two field-supplied no. 8 x 3/4-in. TEK screws. Insert the screws
through the holes in the sides of the enthalpy switch/receiver.
Mount the enthalpy sensor in a location where the indoor air
can be sampled (such as the return air duct). The enthalpy
sensor is not a NEMA 4 enclosure and should be mounted in a
location that is not exposed to outdoor elements such as rain or
snow. Use two field-supplied no. 8 x 3/4-in. TEK screws. Insert
the screws through the holes in the sides of the enthalpy sensor.
Wiring — Carrier recommends the use of 18 to 22 AWG
twisted pair or shielded cable for all wiring. All connections
must be made with 1/4-in. female spade connectors.
120 VAC
LINE VOLTAGE
24 VAC
SECONDARY
24 VAC OUTPUT FROM N/C CONTACT WHEN THE
OUTDOOR ENTHALPY IS LESS THAN THE
ORN
INDOOR ENTHALPY
24 VAC OUTPUT FROM N/O CONTACT WHEN THE
INDOOR ENTHALPY IS GREATER THAN THE
OUTDOOR ENTHALPY
4-20 24-36
mA VDC
IN OUT
HI LOW GND 24
ENTHALPY
VAC
24-36 4-20
VDC mA
IN OUT
33CSENTHSW
33CSENTSEN
JUMPER SETTINGS FOR 33CSENTHSW
0%
50%
OFF
100%
M1
21
M2
Fig. 29 — Differential Enthalpy Control Wiring
M3
0%
50%
OFF
100%
M1
M2
M3
LEGEND
N/C — Normally Closed
N/O — Normally Open
JUMPER SETTINGS FOR 33CSENTSEN
2. At the enthalpy control remove the factory-installed
resistor from the (SR) and (+) terminals.
3. Connect the field-supplied RED wire to (+) spade
connector on the return air enthalpy sensor and the (SR+)
terminal on the enthalpy controller. Connect the BLK
wire to (S) spade connector on the return air enthalpy
sensor and the (SR) terminal on the enthalpy controller.
Enthalpy Sensor Jumper Settings — There are two jumpers.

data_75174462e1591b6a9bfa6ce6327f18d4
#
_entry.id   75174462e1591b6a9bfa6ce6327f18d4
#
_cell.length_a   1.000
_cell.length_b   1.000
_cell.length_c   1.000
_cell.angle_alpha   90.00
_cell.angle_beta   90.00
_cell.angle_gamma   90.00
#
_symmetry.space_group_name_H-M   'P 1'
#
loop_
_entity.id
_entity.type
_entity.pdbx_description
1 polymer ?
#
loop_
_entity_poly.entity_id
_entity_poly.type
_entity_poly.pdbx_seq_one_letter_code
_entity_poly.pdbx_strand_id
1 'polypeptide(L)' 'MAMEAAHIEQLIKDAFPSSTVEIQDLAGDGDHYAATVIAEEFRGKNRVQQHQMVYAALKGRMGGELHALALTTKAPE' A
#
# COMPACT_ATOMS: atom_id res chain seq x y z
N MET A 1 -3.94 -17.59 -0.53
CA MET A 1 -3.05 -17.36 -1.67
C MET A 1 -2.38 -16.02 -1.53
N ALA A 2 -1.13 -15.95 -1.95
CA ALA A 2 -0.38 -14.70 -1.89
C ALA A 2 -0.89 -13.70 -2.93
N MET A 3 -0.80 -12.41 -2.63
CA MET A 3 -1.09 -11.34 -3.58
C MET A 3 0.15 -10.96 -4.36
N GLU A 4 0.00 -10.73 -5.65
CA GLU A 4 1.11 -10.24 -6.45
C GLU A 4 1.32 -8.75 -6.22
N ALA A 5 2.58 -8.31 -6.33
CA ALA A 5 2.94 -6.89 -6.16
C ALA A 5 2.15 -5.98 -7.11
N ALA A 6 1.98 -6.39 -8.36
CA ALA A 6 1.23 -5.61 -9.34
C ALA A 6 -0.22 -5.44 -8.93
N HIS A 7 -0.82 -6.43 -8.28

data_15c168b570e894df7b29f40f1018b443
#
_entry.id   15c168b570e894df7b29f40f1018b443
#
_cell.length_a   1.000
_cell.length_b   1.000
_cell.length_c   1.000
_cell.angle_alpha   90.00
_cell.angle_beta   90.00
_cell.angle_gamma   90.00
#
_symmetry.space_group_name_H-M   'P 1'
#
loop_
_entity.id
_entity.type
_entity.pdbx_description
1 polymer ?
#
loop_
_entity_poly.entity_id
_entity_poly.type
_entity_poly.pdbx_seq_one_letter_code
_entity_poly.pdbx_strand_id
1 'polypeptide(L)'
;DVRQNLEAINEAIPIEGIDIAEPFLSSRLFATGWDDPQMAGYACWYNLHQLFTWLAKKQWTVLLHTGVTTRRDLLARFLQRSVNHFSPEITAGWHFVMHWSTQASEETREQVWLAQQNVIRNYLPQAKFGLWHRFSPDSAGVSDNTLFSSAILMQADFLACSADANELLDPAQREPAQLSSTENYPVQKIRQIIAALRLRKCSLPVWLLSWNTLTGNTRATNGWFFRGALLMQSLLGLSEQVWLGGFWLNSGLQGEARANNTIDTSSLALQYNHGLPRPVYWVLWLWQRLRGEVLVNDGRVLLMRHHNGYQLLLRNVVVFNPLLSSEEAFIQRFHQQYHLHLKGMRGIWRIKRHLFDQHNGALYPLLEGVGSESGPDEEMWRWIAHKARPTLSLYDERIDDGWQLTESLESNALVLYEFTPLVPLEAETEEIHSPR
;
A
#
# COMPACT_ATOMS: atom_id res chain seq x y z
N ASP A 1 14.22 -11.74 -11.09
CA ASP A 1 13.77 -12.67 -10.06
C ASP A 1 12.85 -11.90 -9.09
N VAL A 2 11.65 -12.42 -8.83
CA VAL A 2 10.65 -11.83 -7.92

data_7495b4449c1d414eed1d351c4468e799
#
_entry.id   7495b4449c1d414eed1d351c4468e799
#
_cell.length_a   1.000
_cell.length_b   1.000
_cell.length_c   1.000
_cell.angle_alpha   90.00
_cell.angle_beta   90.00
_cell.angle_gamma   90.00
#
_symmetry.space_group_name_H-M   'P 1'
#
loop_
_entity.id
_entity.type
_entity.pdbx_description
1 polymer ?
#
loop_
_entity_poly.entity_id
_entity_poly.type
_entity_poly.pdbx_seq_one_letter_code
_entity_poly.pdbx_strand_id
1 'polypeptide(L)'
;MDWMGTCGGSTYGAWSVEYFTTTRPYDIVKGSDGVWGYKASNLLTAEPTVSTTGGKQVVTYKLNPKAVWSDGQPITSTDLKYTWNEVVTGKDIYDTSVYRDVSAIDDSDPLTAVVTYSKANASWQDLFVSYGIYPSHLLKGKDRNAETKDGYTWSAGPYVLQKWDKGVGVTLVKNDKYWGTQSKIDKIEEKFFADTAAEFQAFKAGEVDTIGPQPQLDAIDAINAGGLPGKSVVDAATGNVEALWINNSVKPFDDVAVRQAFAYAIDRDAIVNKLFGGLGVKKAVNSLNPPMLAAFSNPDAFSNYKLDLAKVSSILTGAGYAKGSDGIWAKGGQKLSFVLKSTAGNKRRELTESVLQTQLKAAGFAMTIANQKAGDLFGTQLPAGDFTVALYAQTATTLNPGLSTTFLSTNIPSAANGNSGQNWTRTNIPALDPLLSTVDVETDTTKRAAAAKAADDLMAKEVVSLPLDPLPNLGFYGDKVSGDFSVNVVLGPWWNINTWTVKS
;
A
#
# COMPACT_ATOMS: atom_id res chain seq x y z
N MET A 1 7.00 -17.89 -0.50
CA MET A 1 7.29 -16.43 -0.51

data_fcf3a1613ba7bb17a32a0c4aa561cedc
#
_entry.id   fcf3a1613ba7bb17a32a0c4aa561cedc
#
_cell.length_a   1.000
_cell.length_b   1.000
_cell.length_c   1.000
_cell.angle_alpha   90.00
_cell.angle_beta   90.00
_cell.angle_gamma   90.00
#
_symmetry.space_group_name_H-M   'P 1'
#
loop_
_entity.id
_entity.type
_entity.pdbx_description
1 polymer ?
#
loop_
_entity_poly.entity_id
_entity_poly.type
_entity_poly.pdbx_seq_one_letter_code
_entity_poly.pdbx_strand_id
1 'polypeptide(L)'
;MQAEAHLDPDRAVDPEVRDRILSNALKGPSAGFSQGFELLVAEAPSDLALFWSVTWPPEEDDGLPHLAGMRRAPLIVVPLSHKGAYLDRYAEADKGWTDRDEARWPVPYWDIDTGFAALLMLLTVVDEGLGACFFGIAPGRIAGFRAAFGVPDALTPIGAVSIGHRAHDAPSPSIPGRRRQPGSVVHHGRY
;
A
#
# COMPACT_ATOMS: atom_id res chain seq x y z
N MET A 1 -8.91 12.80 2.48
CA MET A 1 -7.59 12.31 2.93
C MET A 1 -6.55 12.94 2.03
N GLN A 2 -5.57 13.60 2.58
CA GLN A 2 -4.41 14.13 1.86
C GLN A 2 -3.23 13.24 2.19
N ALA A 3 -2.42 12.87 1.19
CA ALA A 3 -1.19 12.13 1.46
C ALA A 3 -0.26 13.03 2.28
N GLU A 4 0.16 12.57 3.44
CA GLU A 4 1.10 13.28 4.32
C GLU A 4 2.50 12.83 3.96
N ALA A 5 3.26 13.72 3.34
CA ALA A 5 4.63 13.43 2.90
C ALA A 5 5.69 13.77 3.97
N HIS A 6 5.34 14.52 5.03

One jumper determines the mode of the enthalpy sensor. The
other jumper is not used. To access the jumpers, remove the
4 screws holding the cover on the enthalpy sensor and then remove the cover. The factory settings for the jumpers are M3
and OFF.
The mode jumper should be set to M3 for 4 to 20 mA
output. The factory test jumper should remain on OFF or the
enthalpy sensor will not calculate enthalpy.
ENTHALPY SENSORS AND CONTROL — The enthalpy
control (HH57AC077) is supplied as a field-installed accessory
to be used with the EconoMi$er2 damper control option. The
outdoor air enthalpy sensor is part of the enthalpy control. The
separate field-installed accessory return air enthalpy sensor
(HH57AC078) is required for differential enthalpy control.
NOTE: The enthalpy control must be set to the “D” setting for
differential enthalpy control to work properly.
The enthalpy control receives the indoor and return
enthalpy from the outdoor and return air enthalpy sensors and
provides a dry contact switch input to the PremierLink™
controller. Locate the controller in place of an existing economizer controller or near the actuator. The mounting plate may
not be needed if existing bracket is used.
A closed contact indicates that outside air is preferred to the
return air. An open contact indicates that the economizer
should remain at minimum position.
Outdoor Air Enthalpy Sensor/Enthalpy Controller
(HH57AC077) — To wire the outdoor air enthalpy sensor,
perform the following (see Fig. 30 and 31):
NOTE: The outdoor air sensor can be removed from the back
of the enthalpy controller and mounted remotely.
1. Use a 4-conductor, 18 or 20 AWG cable to connect the
enthalpy control to the PremierLink controller and power
transformer.
2. Connect the following 4 wires from the wire harness
located in rooftop unit to the enthalpy controller:
a. Connect the BRN wire to the 24 vac terminal (TR1)
on enthalpy control and to pin 1 on 12-pin harness.